Choy Peng-Wah, currently deputy CEO at Singapore’s Fullerton Fund Management, is joining Harvest Global Investments (Harvest GI) in Hong Kong as vice-chairman and CEO as of February 14.
The move steps up Harvest GI’s leadership and ability to realise its ambitions to be an international asset manager, while leaving Fullerton without a chief executive. Harvest GI is a wholly owned subsidiary of Beijing-based Harvest Fund Management.
Choy will report to Zhao Xuejun, CEO of Harvest Fund Management in Beijing. It's a homecoming of sorts, as he previously ran the Southeast Asia business for Deutsche Asset Management, which has a 30% stake in Harvest Fund Management and whose Greater China and Asia equities platforms were spun off in 2008 to create Harvest GI.
His departure raises question marks over who will lead Fullerton, an arm of Temasek that manages both third-party retail money as well as Temasek assets. Gerard Lee, Fullerton’s inaugural CEO, left late last year to take over Lion Capital Management in Singapore. Choy had been Fullerton’s deputy CEO since 2007.
A Fullerton spokeswoman says the firm is seeking a new CEO. Hsieh Fu-Hua, member of the board and executive director and president at Temasek Holdings, Fullerton CIO Chan Chia-lin and COO Wah Geok-Sum are overseeing the search while managing the company day-to-day.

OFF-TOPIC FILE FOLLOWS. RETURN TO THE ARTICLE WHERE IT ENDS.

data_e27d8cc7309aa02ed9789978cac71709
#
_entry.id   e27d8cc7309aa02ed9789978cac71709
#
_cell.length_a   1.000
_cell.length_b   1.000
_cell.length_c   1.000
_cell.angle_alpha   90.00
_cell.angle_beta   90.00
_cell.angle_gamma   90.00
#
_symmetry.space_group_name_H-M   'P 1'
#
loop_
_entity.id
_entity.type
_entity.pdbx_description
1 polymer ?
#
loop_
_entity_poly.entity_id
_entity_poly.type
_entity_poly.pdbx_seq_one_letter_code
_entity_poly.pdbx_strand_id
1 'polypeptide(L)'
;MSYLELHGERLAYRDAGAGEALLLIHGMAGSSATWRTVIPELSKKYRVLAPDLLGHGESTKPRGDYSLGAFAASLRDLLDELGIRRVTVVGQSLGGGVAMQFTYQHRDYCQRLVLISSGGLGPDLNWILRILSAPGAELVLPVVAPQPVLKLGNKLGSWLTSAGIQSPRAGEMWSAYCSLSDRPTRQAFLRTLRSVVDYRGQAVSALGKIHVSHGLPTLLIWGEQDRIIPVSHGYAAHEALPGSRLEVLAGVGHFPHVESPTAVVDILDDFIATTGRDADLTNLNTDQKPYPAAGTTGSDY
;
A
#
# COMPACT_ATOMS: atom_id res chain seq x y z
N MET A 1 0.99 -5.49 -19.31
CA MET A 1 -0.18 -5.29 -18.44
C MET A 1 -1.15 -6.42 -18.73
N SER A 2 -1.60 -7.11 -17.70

The decision to hire a long-term leader at Harvest GI has been on the cards for a while. It has been led by Michele Bang, the Korean-born managing director and CEO, who previously worked at Deutsche Asset Management.
Bang transferred to Harvest GI when the company was spun out of DeAM’s Asia and Greater China equities platforms, but her tenure there has always been as a secondment, and she has officially remained a DeAM employee.
Her secondment period is now expiring and she is returning to DeAM in a new role as managing director for strategy and business development, Asia-Pacific, still based in Hong Kong. She will report to Mark Cullen, DeAM’s New York-based global COO.
Bang is reluctant to discuss the new role prior to assuming it. She says an important facet will be to spearhead DeAM’s relations with Harvest Fund Management and with Harvest GI, and to facilitate Harvest GI’s development as an international asset manager.
The focus for Harvest GI will remain ‘mini-QFII’, an embryonic scheme in China to allow domestic asset managers to launch A-share products offshore, says Lindsay Wright, Harvest GI vice-chairwoman. Choy Peng-Wah will take over the reins in developing Harvest GI’s product and geographic scope, and is a full-time Harvest GI executive.
Wright helps both Harvest GI and its Beijing parent on strategy, and is overseeing a new alternatives-investment platform, for both the mainland and the offshore Hong Kong entities, to be called Harvest Alternative Investment Partners. This is to be a multi-boutique structure including hedge funds, private equity, real estate and special situations. The platform has already acquired a 30% stake in hedge fund JT Capital and is in the process of acquiring another 30% stake in a mezzanine debt fund.
Bang will have additional responsibilities for developing DeAM’s Asia business but she declines to discuss what’s on the agenda.
Harvest Fund Management manages around $38 billion, while Harvest GI now manages an additional $3 billion.